Pale Lager

Pale lager is a very pale to golden-coloured beer with a well attenuated body and a varying degree of noble hop bitterness. The brewing process for this beer developed in the mid 19th century when Gabriel Sedlmayr took pale ale brewing techniques back to the Spaten Brewery in Germany and applied it to existing lagering methods. This approach was picked up by other brewers, most notably Josef Groll of Bavaria who produced Pilsner Urquell in the city of Pilsen, now in the Czech Republic. The resulting pale coloured, lean and stable beers were very successful and gradually spread around the globe to become the most common form of beer consumed in the world today, and includes the American beer Budweiser, the world's highest volume selling beer.

Read more about Pale Lager:  History, Description, Variations, Strong Lager

Other articles related to "pale lager, pale lagers, pale, lagers, lager":

Danish Beer - Common Types of Beer - Pale Lager
... The most common type of beer in Denmark is pale lager, simply known as Pilsner in Danish ... A bit stronger pale lager (Pilsner) is the Guld (Gold) described above ... Even stronger pale lagers (far too strong to be considered as pilsner) are for instance Carlsberg Elephant (7.2%) and Tuborg Fine Festival (7.5%) ...
Beer Culture - Measurement - Colour
... The most common colour is a pale amber produced from using pale malts ... Pale lager and pale ale are terms used for beers made from malt dried with coke ... malt in 1642, but it was not until around 1703 that the term pale ale was used ...
Pale Lager - Strong Lager - Oktoberfestbier / Märzen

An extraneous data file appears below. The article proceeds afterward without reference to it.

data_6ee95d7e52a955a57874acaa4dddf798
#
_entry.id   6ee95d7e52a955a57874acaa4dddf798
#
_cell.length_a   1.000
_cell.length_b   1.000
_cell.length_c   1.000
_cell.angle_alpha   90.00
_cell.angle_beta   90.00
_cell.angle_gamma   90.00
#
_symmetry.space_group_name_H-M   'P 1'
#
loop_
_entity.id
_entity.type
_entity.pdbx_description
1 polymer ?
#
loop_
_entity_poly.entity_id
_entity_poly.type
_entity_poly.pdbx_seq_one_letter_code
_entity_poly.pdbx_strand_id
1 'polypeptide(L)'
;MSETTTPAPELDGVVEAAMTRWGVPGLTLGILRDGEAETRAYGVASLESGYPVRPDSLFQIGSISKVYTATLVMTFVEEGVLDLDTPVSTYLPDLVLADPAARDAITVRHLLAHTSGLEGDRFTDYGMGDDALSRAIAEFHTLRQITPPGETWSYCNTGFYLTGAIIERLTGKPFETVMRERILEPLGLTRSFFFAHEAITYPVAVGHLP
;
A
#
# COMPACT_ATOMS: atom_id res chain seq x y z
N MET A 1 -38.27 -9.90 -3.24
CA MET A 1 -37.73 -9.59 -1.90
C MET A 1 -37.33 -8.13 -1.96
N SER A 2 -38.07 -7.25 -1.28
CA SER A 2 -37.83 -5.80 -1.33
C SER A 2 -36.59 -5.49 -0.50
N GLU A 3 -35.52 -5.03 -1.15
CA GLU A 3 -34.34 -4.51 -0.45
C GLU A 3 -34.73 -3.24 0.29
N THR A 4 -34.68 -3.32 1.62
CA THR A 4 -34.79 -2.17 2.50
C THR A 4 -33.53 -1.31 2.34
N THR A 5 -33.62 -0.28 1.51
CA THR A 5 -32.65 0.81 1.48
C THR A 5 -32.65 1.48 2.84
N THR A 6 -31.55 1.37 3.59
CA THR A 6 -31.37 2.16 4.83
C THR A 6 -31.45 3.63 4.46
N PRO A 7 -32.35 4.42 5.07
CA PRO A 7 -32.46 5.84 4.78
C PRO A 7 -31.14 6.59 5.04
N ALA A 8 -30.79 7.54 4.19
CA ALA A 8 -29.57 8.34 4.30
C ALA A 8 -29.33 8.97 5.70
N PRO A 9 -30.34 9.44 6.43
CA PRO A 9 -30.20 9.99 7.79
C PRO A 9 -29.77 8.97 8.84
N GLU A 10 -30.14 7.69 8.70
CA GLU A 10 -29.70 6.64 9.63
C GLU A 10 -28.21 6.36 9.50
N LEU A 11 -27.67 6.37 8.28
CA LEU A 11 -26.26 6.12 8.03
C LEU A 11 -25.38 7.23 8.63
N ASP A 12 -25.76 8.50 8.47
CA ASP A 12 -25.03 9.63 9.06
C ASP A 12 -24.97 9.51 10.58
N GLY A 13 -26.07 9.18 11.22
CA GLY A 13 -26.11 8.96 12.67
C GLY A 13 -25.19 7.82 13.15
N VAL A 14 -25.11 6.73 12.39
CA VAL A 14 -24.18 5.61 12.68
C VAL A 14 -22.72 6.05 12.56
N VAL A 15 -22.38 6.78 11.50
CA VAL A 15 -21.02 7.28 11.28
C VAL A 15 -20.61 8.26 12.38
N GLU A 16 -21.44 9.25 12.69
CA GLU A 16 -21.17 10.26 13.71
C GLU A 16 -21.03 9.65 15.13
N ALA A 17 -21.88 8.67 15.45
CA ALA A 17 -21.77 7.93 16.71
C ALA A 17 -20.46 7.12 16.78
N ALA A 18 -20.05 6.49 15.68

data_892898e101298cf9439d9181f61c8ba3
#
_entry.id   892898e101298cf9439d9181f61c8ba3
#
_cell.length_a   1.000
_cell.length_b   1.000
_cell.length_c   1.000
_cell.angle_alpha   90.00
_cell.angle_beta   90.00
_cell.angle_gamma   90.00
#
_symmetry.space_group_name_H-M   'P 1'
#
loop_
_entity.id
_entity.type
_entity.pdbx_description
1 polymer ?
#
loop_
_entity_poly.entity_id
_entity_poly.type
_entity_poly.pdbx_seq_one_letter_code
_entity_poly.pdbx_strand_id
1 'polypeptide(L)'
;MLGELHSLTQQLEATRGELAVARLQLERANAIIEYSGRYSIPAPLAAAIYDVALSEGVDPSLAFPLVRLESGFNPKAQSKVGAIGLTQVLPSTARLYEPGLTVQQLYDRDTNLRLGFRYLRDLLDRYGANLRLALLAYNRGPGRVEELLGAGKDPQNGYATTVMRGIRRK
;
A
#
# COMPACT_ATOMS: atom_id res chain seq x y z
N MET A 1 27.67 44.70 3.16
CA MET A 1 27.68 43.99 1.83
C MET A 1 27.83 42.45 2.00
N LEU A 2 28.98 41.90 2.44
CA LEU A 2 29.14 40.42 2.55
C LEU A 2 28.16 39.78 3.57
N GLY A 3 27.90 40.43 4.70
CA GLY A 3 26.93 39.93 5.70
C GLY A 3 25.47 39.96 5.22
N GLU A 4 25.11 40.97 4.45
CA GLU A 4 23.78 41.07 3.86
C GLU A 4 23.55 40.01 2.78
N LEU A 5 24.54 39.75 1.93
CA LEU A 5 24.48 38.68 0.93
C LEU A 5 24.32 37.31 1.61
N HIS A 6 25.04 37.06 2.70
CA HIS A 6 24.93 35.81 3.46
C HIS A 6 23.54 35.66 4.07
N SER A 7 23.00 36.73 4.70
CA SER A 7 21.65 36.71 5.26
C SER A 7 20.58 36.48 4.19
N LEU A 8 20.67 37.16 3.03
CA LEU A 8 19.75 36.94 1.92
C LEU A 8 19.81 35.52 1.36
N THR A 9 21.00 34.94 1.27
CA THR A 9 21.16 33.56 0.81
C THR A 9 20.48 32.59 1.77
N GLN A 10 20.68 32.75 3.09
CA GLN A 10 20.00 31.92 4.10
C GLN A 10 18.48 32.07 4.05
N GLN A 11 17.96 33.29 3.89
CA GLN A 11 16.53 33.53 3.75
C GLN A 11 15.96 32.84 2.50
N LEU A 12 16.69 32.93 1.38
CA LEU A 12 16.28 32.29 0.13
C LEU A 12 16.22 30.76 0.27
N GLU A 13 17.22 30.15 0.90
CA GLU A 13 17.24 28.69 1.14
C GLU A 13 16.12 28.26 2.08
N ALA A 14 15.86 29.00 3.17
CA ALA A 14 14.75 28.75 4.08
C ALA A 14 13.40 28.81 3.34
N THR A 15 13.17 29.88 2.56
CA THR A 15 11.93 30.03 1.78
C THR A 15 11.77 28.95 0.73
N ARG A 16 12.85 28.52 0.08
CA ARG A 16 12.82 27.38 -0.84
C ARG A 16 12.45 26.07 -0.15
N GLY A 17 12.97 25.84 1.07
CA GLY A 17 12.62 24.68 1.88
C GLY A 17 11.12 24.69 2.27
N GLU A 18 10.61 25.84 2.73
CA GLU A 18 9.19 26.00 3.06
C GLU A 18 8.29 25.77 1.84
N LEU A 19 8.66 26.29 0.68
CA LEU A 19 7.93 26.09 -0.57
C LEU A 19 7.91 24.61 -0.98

... Traditionally Oktoberfestbiers were the lagers of around 5.5 to 6 abv called Marzen - brewed in March and allowed to ferment slowly during the summer months ... Originally these would have been dark lagers, but from 1872 a strong March brewed version of an amber-red Vienna lager made by Josef Sedlmayr became the favourite Oktoberfestbier ...
Pale Lager
... Pale lager is a very pale to golden-coloured lager with a well attenuated body and noble hop bitterness ... developed in the mid 19th century when Gabriel Sedlmayr took pale ale brewing techniques back to the Spaten Brewery in Germany and applied it to existing lagering brewing ... The resulting pale coloured, lean and stable beers were very successful and gradually spread around the globe to become the most common form of beer consumed in the world today ...
Heineken Brands - Subsidiaries' Brands - Europe - Żywiec Brewery
... The brewery produces several brands of beer, usually pale lagers of varying strengths from usually 10.5° to 14° Balling or 4-6% alcohol, including Żywiec ...

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